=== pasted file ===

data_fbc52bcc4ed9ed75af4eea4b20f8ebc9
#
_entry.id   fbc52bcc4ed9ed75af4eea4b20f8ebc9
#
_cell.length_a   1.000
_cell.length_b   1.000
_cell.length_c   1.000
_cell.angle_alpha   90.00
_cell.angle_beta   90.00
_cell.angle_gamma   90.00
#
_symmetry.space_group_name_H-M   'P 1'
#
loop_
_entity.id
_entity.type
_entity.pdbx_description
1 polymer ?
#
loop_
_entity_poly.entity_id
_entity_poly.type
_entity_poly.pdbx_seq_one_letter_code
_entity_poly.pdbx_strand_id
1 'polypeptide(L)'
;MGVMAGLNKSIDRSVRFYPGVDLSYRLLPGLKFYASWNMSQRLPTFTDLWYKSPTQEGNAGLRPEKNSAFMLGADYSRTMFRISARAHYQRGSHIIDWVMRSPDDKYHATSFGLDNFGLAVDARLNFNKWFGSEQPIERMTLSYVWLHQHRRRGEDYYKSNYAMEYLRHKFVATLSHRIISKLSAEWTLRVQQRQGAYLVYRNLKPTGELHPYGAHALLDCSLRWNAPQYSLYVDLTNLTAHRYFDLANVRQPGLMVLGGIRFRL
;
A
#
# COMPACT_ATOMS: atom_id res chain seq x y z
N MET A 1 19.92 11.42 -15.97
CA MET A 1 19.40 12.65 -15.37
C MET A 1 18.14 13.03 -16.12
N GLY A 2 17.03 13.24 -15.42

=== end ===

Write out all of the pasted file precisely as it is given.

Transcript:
data_fbc52bcc4ed9ed75af4eea4b20f8ebc9
#
_entry.id   fbc52bcc4ed9ed75af4eea4b20f8ebc9
#
_cell.length_a   1.000
_cell.length_b   1.000
_cell.length_c   1.000
_cell.angle_alpha   90.00
_cell.angle_beta   90.00
_cell.angle_gamma   90.00
#
_symmetry.space_group_name_H-M   'P 1'
#
loop_
_entity.id
_entity.type
_entity.pdbx_description
1 polymer ?
#
loop_
_entity_poly.entity_id
_entity_poly.type
_entity_poly.pdbx_seq_one_letter_code
_entity_poly.pdbx_strand_id
1 'polypeptide(L)'
;MGVMAGLNKSIDRSVRFYPGVDLSYRLLPGLKFYASWNMSQRLPTFTDLWYKSPTQEGNAGLRPEKNSAFMLGADYSRTMFRISARAHYQRGSHIIDWVMRSPDDKYHATSFGLDNFGLAVDARLNFNKWFGSEQPIERMTLSYVWLHQHRRRGEDYYKSNYAMEYLRHKFVATLSHRIISKLSAEWTLRVQQRQGAYLVYRNLKPTGELHPYGAHALLDCSLRWNAPQYSLYVDLTNLTAHRYFDLANVRQPGLMVLGGIRFRL
;
A
#
# COMPACT_ATOMS: atom_id res chain seq x y z
N MET A 1 19.92 11.42 -15.97
CA MET A 1 19.40 12.65 -15.37
C MET A 1 18.14 13.03 -16.12
N GLY A 2 17.03 13.24 -15.42